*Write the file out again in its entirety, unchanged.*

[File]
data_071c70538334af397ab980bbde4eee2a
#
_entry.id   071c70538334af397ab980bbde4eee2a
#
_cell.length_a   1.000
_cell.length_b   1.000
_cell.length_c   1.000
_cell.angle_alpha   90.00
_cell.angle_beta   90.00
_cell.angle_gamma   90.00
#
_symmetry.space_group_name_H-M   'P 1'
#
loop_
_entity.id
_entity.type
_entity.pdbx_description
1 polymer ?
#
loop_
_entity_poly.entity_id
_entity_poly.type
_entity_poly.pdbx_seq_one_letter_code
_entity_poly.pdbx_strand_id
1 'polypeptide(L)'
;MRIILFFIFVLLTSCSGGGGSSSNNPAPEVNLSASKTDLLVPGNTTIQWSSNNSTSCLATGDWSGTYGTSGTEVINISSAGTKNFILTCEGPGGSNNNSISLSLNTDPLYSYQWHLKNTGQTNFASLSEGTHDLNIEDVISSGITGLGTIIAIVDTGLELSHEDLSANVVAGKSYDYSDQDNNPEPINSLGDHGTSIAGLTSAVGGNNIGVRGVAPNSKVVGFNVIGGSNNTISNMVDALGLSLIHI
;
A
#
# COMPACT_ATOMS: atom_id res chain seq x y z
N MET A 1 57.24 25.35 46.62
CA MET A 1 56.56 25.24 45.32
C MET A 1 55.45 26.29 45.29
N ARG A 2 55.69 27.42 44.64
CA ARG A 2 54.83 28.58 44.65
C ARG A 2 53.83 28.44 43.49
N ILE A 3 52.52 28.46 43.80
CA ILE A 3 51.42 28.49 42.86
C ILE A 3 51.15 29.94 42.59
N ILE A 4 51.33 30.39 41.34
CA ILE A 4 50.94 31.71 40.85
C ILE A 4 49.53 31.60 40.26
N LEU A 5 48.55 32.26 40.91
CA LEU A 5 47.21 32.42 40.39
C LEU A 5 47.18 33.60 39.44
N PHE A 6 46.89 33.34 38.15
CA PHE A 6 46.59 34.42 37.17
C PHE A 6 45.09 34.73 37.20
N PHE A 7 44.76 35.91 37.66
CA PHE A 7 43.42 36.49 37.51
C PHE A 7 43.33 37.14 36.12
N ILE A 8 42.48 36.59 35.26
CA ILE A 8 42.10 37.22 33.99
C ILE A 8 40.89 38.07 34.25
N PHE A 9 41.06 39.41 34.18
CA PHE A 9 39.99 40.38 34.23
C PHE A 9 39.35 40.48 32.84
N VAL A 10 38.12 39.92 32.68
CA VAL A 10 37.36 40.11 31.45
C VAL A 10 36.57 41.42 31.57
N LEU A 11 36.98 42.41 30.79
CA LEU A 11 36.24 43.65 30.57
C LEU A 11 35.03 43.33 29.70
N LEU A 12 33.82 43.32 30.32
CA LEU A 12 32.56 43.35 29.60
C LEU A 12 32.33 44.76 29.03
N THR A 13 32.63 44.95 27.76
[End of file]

data_071c70538334af397ab980bbde4eee2a
#
_entry.id   071c70538334af397ab980bbde4eee2a
#
_cell.length_a   1.000
_cell.length_b   1.000
_cell.length_c   1.000
_cell.angle_alpha   90.00
_cell.angle_beta   90.00
_cell.angle_gamma   90.00
#
_symmetry.space_group_name_H-M   'P 1'
#
loop_
_entity.id
_entity.type
_entity.pdbx_description
1 polymer ?
#
loop_
_entity_poly.entity_id
_entity_poly.type
_entity_poly.pdbx_seq_one_letter_code
_entity_poly.pdbx_strand_id
1 'polypeptide(L)'
;MRIILFFIFVLLTSCSGGGGSSSNNPAPEVNLSASKTDLLVPGNTTIQWSSNNSTSCLATGDWSGTYGTSGTEVINISSAGTKNFILTCEGPGGSNNNSISLSLNTDPLYSYQWHLKNTGQTNFASLSEGTHDLNIEDVISSGITGLGTIIAIVDTGLELSHEDLSANVVAGKSYDYSDQDNNPEPINSLGDHGTSIAGLTSAVGGNNIGVRGVAPNSKVVGFNVIGGSNNTISNMVDALGLSLIHI
;
A
#
# COMPACT_ATOMS: atom_id res chain seq x y z
N MET A 1 57.24 25.35 46.62
CA MET A 1 56.56 25.24 45.32
C MET A 1 55.45 26.29 45.29
N ARG A 2 55.69 27.42 44.64
CA ARG A 2 54.83 28.58 44.65
C ARG A 2 53.83 28.44 43.49
N ILE A 3 52.52 28.46 43.80
CA ILE A 3 51.42 28.49 42.86
C ILE A 3 51.15 29.94 42.59
N ILE A 4 51.33 30.39 41.34
CA ILE A 4 50.94 31.71 40.85
C ILE A 4 49.53 31.60 40.26
N LEU A 5 48.55 32.26 40.91
CA LEU A 5 47.21 32.42 40.39
C LEU A 5 47.18 33.60 39.44
N PHE A 6 46.89 33.34 38.15
CA PHE A 6 46.59 34.42 37.17
C PHE A 6 45.09 34.73 37.20
N PHE A 7 44.76 35.91 37.66
CA PHE A 7 43.42 36.49 37.51
C PHE A 7 43.33 37.14 36.12
N ILE A 8 42.48 36.59 35.26
CA ILE A 8 42.10 37.22 33.99
C ILE A 8 40.89 38.07 34.25
N PHE A 9 41.06 39.41 34.18
CA PHE A 9 39.99 40.38 34.23
C PHE A 9 39.35 40.48 32.84
N VAL A 10 38.12 39.92 32.68
CA VAL A 10 37.36 40.11 31.45
C VAL A 10 36.57 41.42 31.57
N LEU A 11 36.98 42.41 30.79
CA LEU A 11 36.24 43.65 30.57
C LEU A 11 35.03 43.33 29.70
N LEU A 12 33.82 43.32 30.32
CA LEU A 12 32.56 43.35 29.60
C LEU A 12 32.33 44.76 29.03
N THR A 13 32.63 44.95 27.76